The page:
My Love Affair with Hiking in Shoulder Season/Winter

Everyone has experienced the following. You get out onto your favourite trail on a quiet summer morning. The air is fresh, sun is shining, temperature perfect, and not a person in sight. All of a sudden, you round a corner and there is a family there with their four children. All of them complaining they’re hungry. “No worries!” You think to yourself. Every family has their off days. You just pick up the pace. You round the next corner to find a group of city kids spread across the trail, not letting people by. The one kid had a speaker loud to his ear with the latest Drake song playing. You’re irked that the quiet has been disturbed, but you keep pushing on to the viewpoint. As you keep going down the trail, the crowds get thicker and thicker. The silence and solitude you were craving has become a distant pipe dream. This is why hiking in shoulder season and the winter is best.

Without further ado here is the list of why you should save your hikes for winter and shoulder season.

Solitude

Griffith Uplands trail in Greater Madawaska

Winter and the shoulder seasons around it present your best opportunity for solitude while hiking. The air tends to be colder and people (yes even Canadians) don’t like to be outside in the cold. This is your best opportunity to either get out alone or with a few friends and not see another soul for hours. There’s a moment of peace that occurs in every hike when you can’t hear the noise of cars or people and your thoughts just drift away. The experience is more whole when you’re not forced to share it with one hundred others that day. You can appreciate nature at its fullest and at your own pace.

Snow makes everything better

Sunwapta Falls, Jasper National Park

Plain of Six Glaciers, Banff National Park

Slide Lake Loop, Frontenac Provincial Park

Nottawasaga Bluffs Conservation Area

Oh wait, I have to write something for this? The pictures didn’t do it enough justice? Okay, here it goes.

My first real experience with hiking in the shoulder season was on my first trip to the Canadian Rockies a few years ago. It was October and they had received significant snowfall on the days leading up to my trip. The snow didn’t ruin a single bit of it. It enhanced the views. The craggy snow capped peaks in Banff National Park had an even more magical quality to them. The air was crisp and wading through the snow for the perfect view back towards the lake is something that I’ll always remember. It is the first moment that I fell in love with the mountains.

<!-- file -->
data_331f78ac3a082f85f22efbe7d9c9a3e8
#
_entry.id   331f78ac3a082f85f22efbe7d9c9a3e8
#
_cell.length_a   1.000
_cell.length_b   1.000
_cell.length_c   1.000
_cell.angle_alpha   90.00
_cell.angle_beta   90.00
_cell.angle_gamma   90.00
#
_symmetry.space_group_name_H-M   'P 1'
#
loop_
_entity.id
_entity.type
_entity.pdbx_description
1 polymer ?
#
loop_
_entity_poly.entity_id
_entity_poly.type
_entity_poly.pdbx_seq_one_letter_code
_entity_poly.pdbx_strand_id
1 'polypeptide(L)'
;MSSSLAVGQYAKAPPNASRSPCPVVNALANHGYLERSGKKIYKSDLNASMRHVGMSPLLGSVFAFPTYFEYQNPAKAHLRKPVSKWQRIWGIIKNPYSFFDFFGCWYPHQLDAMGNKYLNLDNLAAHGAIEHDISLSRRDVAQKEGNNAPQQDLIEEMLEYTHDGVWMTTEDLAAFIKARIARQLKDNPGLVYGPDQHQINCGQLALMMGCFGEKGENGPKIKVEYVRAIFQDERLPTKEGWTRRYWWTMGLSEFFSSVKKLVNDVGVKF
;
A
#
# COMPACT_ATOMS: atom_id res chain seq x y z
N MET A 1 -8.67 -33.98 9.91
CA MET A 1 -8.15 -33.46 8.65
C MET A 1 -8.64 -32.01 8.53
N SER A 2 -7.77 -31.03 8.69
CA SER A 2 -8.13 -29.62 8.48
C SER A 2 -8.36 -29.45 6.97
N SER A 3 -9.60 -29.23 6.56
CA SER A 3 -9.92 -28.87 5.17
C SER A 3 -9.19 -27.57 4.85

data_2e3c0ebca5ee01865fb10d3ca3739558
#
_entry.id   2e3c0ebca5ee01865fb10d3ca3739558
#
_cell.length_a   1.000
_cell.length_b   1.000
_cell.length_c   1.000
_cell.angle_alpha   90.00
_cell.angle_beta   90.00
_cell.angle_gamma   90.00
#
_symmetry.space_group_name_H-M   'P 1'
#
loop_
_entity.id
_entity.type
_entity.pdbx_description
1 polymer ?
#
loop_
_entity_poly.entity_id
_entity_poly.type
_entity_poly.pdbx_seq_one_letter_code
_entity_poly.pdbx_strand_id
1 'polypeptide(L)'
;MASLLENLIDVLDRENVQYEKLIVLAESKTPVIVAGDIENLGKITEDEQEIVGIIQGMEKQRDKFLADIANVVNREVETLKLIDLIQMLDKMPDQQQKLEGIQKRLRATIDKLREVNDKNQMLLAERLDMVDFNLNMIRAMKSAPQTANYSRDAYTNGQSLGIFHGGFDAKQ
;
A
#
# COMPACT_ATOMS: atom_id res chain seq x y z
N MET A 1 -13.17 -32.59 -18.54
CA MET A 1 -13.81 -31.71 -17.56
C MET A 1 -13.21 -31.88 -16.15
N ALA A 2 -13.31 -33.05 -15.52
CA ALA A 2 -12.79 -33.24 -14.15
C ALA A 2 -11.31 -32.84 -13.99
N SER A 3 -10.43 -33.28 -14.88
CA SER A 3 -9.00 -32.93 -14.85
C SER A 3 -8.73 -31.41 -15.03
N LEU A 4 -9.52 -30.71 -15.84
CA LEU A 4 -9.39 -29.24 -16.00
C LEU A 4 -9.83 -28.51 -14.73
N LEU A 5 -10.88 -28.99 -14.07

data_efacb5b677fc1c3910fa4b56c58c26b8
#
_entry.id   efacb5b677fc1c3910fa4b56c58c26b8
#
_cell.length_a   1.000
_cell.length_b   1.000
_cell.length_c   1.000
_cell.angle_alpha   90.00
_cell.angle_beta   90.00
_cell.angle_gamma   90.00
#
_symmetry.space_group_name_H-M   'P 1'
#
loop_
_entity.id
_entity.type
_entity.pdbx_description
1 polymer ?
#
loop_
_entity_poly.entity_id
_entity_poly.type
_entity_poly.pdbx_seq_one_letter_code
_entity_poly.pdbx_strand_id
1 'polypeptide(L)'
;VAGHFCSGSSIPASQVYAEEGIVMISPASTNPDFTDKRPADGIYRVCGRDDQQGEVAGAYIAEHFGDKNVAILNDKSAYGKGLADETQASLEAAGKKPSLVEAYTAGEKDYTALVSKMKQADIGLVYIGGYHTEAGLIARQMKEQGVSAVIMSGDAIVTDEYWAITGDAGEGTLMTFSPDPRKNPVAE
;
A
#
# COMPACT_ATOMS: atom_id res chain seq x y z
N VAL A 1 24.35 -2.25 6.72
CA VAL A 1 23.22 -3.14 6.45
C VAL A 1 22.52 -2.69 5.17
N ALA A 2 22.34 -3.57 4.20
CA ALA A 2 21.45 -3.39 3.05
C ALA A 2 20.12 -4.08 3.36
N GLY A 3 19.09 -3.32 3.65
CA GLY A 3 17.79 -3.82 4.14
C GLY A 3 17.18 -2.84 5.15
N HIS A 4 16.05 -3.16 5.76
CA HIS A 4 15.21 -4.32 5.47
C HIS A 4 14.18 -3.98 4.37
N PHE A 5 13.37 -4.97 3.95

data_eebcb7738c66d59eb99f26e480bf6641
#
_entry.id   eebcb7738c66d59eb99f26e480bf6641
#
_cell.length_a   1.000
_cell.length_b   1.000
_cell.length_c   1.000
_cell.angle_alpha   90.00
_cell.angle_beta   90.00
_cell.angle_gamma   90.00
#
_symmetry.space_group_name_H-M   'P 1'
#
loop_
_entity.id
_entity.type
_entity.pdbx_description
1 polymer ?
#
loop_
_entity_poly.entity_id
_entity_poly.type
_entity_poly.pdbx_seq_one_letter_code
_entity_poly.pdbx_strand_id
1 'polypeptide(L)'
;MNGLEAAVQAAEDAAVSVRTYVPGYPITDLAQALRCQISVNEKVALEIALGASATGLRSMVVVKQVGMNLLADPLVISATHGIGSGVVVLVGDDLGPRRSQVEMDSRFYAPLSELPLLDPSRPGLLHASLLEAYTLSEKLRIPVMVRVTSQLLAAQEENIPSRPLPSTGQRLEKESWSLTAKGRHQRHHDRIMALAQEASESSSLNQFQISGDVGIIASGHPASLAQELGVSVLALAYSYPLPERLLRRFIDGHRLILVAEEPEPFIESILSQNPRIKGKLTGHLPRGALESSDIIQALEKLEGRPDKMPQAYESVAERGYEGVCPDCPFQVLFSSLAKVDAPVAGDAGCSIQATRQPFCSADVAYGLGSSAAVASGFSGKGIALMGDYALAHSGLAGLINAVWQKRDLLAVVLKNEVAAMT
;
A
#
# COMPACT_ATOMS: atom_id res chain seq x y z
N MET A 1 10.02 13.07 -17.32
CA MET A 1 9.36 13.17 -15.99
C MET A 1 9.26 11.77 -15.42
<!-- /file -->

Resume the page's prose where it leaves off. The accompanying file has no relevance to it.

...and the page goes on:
As the trip progressed, we got significantly more snow the closer we got to Jasper. Some trail heads may have been closed but others were perfectly complimented by the snowfall. Aquamarine water flowing through a snow covered canyon at Sunwapta Falls was one of my favourite short hikes I’ve ever done.

These snow covered views don’t just benefit the mountains. Places like Frontenac Provincial Park or anywhere along the Bruce trail in Ontario come alive after a fresh snowfall. The snow just makes the experience distinctly more Canadian.

The conditions challenge you

Wright peak, Adirondack Mountains

There is no better way to build mental toughness than completing a task in adverse weather conditions. Whether it is slugging it through waist deep snow, fighting 100km/h+ winds, or fighting to keep your eyes open in the rain there is no better feeling at the end of it. The grit and resolve gained will power you through your next toughest hike.

Somewhere outside of Labrador City in April 2009

The first time I ever experienced adverse weather during shoulder season was on a trip to Labrador to visit family when I was 18. I foolishly thought that being April I wouldn’t need much more than a hoodie and a backpack for hiking. The second day in, it snowed almost 3ft. I wasn’t going to let this ruin my chance to hike. I bought a thin spring jacket and some gloves from Home Hardware and headed for a hill outside of town. 3 hours later I was cold and wet from trudging through chest deep snow drifts and dealing with winds so strong they would knock you over. Lesson learned. Pack for all weather conditions.

It’s Cheaper

Accommodations and flights tend to be much cheaper in the shoulder season. Hotels in mountain towns like Banff and Lake Placid can be found at a fraction of the price they would be in the summer or winter. Sure some of your favourite trails may be closed because of seasonal conditions but that leaves hundreds more to be discovered!

The Beer Tastes Better

I’m sure there is scientific evidence of this. If you’re still not sold then there is evidence that being active in the cold burns more calories.

Still on the fence? Hop off it and give winter/shoulder season hiking a try! There are plenty of opportunities to get out there and try it.

Resources

https://www.alpineclubofcanada.ca/web/

  • I haven’t formally joined as of yet but their members have been nothing but helpful to me.
  • 22 sections across Canada.

https://brucetrail.org/pages/about-us/the-bruce-trail-clubs

  • Each section hosts hikes in their area often.

https://www.ontarioparks.com/winter

  • Many parks host guided hikes throughout the season

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